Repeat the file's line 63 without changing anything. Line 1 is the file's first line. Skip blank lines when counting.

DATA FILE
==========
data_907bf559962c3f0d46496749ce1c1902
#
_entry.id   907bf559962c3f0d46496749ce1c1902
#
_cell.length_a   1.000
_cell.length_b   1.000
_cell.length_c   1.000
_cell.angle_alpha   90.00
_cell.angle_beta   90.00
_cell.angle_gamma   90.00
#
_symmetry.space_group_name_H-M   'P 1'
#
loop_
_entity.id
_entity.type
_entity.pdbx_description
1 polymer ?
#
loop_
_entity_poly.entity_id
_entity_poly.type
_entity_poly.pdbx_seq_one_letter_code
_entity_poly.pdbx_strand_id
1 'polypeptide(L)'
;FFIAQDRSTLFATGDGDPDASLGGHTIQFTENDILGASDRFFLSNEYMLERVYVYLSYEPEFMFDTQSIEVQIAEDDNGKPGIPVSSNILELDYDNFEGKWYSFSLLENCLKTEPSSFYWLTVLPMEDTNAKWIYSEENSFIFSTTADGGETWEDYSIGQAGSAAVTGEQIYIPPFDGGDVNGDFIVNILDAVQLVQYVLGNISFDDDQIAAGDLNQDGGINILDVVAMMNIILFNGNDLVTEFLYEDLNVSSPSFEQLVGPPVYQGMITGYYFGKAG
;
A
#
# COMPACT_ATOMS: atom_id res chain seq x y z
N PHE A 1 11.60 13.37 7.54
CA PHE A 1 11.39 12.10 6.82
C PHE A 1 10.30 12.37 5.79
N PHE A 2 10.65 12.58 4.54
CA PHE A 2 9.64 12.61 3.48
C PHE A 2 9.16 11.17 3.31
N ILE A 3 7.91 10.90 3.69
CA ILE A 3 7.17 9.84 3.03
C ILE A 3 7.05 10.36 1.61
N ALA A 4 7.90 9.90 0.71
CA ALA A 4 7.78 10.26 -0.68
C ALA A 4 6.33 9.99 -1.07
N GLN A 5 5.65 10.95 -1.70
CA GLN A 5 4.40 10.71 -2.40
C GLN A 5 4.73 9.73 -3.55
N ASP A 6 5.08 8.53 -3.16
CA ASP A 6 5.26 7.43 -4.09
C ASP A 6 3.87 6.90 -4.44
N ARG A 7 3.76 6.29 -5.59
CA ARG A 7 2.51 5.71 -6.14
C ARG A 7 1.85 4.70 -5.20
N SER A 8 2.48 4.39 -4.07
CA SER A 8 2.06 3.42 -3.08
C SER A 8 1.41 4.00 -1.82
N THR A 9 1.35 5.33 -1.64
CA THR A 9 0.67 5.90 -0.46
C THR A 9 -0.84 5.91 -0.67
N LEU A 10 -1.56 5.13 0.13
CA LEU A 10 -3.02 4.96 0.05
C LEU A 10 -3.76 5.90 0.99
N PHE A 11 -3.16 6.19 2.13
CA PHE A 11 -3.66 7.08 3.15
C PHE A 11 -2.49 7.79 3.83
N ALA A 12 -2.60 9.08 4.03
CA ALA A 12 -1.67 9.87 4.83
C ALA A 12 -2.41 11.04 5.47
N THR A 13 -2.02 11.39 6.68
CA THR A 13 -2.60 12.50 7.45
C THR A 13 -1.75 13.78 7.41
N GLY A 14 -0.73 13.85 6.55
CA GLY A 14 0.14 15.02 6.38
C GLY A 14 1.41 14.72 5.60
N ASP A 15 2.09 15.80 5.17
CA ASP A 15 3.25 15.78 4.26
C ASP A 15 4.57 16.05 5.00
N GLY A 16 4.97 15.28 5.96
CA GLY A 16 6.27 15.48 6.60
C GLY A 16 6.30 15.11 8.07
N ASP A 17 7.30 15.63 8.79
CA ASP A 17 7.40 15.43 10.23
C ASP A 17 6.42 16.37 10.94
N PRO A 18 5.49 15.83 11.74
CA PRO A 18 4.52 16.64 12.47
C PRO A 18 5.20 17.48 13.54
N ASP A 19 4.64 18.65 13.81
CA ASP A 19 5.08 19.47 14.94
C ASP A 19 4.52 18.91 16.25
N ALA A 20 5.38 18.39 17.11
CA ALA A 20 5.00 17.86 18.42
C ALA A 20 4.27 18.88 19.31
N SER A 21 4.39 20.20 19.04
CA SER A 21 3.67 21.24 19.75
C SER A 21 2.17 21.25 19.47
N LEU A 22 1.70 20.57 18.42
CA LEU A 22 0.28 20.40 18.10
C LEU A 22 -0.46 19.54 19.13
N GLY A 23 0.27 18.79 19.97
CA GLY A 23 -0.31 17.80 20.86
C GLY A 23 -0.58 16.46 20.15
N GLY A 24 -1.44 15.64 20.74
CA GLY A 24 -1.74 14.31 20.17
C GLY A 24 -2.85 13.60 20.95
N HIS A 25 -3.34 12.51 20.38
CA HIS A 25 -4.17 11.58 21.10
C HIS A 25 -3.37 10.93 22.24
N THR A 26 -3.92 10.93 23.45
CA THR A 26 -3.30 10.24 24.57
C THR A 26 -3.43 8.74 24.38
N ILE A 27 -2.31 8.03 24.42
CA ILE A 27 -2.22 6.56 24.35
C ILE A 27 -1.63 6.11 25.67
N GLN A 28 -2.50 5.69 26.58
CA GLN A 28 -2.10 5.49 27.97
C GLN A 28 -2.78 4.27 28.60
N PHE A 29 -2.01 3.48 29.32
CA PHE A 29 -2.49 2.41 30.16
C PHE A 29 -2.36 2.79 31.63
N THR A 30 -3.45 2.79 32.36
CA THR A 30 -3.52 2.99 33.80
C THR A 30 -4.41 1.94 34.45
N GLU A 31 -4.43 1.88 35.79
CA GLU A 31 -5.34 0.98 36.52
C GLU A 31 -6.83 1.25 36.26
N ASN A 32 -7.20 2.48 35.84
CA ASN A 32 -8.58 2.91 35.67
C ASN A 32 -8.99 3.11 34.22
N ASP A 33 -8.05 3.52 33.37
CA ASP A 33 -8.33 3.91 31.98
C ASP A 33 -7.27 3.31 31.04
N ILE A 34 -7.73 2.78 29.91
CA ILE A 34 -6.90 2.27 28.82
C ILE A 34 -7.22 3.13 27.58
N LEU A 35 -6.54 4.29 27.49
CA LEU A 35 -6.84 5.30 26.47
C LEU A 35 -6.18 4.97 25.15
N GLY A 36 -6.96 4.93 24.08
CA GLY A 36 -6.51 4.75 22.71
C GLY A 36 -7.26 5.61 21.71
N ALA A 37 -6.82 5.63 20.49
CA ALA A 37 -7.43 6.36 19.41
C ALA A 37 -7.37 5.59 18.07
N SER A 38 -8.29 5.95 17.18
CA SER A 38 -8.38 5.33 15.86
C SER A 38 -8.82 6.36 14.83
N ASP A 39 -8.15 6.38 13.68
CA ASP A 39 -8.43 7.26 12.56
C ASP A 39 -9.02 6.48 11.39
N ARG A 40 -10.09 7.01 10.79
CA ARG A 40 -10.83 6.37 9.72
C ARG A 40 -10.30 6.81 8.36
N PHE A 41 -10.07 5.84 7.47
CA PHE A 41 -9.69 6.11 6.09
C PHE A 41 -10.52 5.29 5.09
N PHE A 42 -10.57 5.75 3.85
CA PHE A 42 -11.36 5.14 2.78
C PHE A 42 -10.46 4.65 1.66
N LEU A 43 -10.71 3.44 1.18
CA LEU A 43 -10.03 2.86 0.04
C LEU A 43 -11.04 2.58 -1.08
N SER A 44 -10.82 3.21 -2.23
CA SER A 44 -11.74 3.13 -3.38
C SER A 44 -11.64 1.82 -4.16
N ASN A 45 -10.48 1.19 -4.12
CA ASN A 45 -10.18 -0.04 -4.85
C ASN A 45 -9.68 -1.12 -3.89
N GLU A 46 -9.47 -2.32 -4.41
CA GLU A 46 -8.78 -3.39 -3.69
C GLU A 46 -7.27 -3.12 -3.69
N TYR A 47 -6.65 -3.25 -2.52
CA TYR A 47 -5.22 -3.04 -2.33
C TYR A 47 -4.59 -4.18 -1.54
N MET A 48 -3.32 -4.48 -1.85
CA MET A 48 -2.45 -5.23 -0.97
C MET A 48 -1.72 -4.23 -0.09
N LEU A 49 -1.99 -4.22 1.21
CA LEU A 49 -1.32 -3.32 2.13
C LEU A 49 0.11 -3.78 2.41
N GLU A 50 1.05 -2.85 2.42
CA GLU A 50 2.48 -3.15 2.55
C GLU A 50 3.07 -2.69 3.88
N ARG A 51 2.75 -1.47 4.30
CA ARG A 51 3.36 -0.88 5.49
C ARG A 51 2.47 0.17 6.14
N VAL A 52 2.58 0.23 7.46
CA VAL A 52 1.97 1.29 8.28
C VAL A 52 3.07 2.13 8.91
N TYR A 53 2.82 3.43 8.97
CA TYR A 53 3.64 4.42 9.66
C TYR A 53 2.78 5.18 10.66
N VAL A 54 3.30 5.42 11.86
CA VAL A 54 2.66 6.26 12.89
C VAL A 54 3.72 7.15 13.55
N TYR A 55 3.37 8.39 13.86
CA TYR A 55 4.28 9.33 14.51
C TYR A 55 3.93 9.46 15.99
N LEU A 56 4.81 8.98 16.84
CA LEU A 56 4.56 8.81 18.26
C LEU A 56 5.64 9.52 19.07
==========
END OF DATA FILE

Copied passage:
C PHE A 11 -2.49 7.79 3.83